We need to take a more integrated, holistic approach to our long term capital projects. Why can't we create a simple spreadsheet, listing the condition of each floor's hallway area and refurbish those hallways on a priority basis, coordinating that effort with our riser projects as well? We can apply what we've learned to date from our hot water riser project to the upcoming HVAC riser replacement project, scheduled for commencement in 2027.

Each unit has plumbing along the window baseboards for our HVAC needs. In addition, our 2 bedroom units also have an HVAC unit adjacent to the kitchen area. We can hire people to work on these riser projects, saving money on outsourcing. We hired a full time plumber for this very reason. We can carry this idea forward, hiring and training staff members for specific, targeted projects, and complete our riser projects more efficiently, saving ourselves money by doing less outsourcing, more insourcing and coordinating that effort with unit remodeling projects as they occur.

I'm thinking about getting my own unit remodeled. Might there be any cost savings to our association if I elect to have my unit's HVAC risers replaced as a part of that effort? If so, we can propose that solution to the owner of any other unit, saving money there as well. With a trained staff, dedicated to projects of this nature, how much money can we potentially save overall? The hot water risers in my unit were replaced by 2 different companies. The first company did a subpar job, causing avoidable rework and expense, which is why they were terminated.

We're fortunate in that we happen to have a very good maintenance crew here at Park Tower. I've always been impressed with the quality of their work, knowledge and professionalism. Hiring more people may cost us more money in the short run, but can save us large sums over time, particularly when addressing our expensive capital projects.

Our board points to our reserve study as a guide to determine what we should be spending, and when, on our capital expense projects. This study did not anticipate the Coronavirus, the ensuing supply chain bottlenecks or the war in Ukraine, all of which have had a significant effect on an otherwise non-existent inflationary environment. We should consider our reserve study as best advice, and not think of it as if it were commandments from a higher deity, chiseled in stone. It behooves us to maintain flexibility, particularly in light of changing circumstances. We're smarter now than we were 10 years ago when we started our riser project. Let's leverage that going forward.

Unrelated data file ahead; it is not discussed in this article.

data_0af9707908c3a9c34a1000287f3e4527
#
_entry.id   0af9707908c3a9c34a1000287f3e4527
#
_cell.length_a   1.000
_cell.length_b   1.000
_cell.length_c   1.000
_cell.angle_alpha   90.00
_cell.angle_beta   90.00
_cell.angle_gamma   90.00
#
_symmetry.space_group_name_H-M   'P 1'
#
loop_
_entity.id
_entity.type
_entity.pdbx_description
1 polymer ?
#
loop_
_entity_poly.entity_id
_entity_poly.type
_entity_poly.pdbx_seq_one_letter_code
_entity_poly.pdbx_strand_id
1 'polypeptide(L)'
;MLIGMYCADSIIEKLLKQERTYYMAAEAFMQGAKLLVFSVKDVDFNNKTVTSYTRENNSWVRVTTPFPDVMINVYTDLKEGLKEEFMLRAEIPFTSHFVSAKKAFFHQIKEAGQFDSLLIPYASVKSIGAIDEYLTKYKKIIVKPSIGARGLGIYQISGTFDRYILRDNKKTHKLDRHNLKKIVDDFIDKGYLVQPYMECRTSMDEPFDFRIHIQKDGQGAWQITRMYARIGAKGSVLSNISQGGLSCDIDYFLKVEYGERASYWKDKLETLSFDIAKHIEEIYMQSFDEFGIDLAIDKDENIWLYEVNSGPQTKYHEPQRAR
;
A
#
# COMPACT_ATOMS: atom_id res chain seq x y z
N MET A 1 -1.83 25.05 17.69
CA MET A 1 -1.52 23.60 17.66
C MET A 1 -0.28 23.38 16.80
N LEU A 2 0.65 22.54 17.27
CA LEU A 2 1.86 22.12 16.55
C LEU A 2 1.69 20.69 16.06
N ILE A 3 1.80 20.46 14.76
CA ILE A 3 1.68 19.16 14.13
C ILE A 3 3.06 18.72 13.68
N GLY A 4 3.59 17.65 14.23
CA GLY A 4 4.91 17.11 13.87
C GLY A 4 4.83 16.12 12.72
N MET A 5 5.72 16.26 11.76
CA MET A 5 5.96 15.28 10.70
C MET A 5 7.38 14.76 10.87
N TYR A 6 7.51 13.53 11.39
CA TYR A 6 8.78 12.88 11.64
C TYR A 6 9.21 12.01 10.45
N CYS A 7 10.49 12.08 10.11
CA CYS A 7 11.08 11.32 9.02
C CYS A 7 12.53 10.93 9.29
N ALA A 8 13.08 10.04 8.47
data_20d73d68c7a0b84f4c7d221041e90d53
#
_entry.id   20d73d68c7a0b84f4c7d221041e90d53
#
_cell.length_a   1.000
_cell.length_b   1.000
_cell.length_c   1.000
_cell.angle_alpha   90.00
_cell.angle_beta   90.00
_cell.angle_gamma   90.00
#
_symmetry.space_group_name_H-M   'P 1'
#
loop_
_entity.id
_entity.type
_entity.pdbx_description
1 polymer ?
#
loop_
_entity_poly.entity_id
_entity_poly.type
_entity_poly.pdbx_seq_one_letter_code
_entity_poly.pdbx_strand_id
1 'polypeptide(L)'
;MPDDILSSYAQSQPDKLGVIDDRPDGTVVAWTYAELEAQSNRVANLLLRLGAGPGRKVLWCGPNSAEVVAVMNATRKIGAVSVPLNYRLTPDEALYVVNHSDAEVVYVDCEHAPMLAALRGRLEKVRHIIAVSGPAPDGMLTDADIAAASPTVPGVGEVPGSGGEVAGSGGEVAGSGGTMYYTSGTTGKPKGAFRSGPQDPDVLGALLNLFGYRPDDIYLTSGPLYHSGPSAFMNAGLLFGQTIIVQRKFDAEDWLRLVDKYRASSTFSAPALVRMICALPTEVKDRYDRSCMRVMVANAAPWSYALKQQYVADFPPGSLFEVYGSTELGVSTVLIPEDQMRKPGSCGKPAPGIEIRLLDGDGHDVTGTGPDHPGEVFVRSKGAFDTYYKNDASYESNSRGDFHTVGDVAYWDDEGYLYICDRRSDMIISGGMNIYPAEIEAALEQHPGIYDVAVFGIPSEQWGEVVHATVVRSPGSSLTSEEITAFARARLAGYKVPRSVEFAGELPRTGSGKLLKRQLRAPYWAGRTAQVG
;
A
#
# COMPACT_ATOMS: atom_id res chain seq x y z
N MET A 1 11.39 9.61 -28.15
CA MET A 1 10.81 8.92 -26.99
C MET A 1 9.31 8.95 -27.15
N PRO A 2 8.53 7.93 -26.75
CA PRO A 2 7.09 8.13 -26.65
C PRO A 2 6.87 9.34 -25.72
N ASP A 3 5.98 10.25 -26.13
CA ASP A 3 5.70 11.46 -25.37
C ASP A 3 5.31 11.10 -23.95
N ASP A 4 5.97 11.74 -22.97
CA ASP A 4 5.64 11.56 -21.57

In terms of day to day expenses, let's consider our health club and our swimming pool. These amenities cost us a lot of money to maintain. Is there anything we can do to keep our energy costs down? Can we implement wind and/or solar energy capture or at least better monitor our specific energy expenditures? Typical of buildings built in the 1970's, when energy was much cheaper, we overheat our common areas in the winter and overcool them in the summer. Can we implement any efficiencies to mitigate this problem?

Can we better monitor our water usage? If we could gauge the flow of water by risers (probably not that hard to do), and if we could also monitor water usage by floor (probably harder to do), we could zero in on water usage on a per unit basis. We had a unit that was fined $1,000 for excessive water leakage. Is there anything we can do, short of physical inspection, to ensure this doesn't happen again? Water leakage can cause extensive damage and be very expensive to repair in a building like ours. Taking more comprehensive measures to monitor our water usage can enhance our safety, as well as our bottom line.